Photography by Jan Inge Larsen, Svein Arne Brygfjeld, Tommy Eliassen and Einar Alsaksen.
There are many DNT (Norwegian Trekking Association) lodging facilities throughout the Norwegian landscape, made for tourists, families and school classes to visit when they go trekking. The Rabot Tourist Cabin is one of them.
Located at 1200 meters above sea level, close to the glacier at Okstinanden in Northern Norway, the structure is constructed for heavy winds and storm, since the weather can be extremely harsh up there. So much that a secondary rescue hut is placed 50 meters away from the main cabin as a safe shelter, in case of destruction of the main cabin. The site is inaccessible by road and is only reachable on foot or on skis.
The behavior of snow and heavy winds at the site was the insight for the simple shape of the cabin, without protruding elements. The shape of its two chimneys mimic the topography of the mountaint tops and act as protecting structures to avoid the use of tension cables.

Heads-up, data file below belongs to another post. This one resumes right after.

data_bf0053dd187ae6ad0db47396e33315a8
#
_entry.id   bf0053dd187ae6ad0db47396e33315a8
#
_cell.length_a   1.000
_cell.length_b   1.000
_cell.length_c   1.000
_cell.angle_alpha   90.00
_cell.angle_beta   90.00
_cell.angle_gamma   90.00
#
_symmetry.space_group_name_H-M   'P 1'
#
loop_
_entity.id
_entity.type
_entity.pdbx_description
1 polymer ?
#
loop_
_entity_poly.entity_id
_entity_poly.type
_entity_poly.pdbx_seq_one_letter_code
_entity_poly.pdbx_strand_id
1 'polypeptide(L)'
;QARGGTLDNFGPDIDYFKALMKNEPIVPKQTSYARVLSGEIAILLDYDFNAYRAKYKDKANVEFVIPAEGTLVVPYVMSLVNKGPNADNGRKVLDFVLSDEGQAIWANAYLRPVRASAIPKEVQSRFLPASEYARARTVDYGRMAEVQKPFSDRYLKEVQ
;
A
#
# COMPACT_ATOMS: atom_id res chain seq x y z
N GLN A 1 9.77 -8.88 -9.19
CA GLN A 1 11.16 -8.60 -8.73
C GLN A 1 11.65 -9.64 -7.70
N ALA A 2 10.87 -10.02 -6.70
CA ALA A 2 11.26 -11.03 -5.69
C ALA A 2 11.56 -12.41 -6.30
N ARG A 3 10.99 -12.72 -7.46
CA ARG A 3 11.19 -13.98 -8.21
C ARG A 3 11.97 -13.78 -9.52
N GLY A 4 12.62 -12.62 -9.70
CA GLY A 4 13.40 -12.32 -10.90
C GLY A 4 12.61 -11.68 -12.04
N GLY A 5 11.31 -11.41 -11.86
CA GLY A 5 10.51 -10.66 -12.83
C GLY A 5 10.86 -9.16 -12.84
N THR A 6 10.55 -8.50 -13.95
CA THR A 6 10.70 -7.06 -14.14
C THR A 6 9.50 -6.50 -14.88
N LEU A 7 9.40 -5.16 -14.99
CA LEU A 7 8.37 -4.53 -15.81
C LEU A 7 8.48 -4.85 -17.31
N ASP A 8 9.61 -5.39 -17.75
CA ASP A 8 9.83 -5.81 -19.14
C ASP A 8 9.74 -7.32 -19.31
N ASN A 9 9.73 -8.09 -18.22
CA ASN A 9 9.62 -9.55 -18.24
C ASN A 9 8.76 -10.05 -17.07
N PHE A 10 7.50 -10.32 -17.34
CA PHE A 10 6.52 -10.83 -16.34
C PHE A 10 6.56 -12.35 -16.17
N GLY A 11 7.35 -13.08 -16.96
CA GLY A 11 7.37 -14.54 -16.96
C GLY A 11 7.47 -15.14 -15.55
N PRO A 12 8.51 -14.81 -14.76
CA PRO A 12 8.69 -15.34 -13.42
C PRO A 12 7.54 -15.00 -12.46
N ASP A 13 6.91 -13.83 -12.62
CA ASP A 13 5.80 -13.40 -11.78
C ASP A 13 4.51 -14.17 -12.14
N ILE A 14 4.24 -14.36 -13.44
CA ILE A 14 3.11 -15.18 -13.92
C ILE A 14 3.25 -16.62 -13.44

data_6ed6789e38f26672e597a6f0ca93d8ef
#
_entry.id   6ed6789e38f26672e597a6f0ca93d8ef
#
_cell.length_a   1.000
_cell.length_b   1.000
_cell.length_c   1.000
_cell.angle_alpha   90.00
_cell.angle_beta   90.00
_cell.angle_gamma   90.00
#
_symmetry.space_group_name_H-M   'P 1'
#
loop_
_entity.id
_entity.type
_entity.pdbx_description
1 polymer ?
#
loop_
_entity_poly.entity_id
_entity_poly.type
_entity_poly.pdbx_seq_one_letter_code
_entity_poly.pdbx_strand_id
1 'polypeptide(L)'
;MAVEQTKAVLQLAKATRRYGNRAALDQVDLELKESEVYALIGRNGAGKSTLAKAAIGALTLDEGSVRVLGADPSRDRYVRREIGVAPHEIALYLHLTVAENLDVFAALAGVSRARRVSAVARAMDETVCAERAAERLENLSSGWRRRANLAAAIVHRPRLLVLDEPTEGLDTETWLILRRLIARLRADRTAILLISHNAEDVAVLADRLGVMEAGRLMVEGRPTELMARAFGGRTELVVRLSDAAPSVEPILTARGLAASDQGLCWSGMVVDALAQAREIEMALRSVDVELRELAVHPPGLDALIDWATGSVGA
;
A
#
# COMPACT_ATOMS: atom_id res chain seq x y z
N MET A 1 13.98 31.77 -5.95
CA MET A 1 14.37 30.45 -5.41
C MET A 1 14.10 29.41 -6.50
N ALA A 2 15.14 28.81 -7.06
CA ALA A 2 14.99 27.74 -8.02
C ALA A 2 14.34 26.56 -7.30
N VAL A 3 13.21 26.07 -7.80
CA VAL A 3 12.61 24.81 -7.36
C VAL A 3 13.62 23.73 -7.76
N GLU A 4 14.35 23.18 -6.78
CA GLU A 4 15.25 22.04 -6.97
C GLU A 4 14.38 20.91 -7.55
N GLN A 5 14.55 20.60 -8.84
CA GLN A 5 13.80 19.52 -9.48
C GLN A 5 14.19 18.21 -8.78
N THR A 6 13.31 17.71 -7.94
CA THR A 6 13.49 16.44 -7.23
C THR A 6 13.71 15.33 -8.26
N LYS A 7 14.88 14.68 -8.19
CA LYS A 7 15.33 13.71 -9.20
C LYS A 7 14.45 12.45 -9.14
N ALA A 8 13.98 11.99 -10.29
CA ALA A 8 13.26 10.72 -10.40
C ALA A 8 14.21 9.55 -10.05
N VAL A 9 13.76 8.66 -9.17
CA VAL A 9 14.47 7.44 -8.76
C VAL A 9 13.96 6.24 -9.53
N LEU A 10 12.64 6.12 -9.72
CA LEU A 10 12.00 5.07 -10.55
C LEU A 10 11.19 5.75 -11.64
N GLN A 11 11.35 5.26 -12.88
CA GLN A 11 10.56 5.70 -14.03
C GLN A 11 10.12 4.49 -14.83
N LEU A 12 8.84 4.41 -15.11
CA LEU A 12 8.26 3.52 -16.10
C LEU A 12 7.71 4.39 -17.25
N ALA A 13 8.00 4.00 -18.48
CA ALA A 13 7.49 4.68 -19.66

There are around 30 beds dividied between the seven bedrooms. The two entrances, placed on two opposite sides, have practical functions with restroom, firewood- and food storage. The exterior cladding consists of locally cut, thick timber boards with a coarse finish and is treated with ferric sulphate for a grey, natural feel. The colour scheme of the interior is dimmed while visitors themselves will add various colours with their clothes and gear.
It was Jarmund/Vigsnæs AS Architects MNAL who planned and built the cabin with local materials, values and commitments, and named it after the French glaciologist and geographer Charles Rabot, who explored the mountain areas in the province of Nordland in the early 1900s.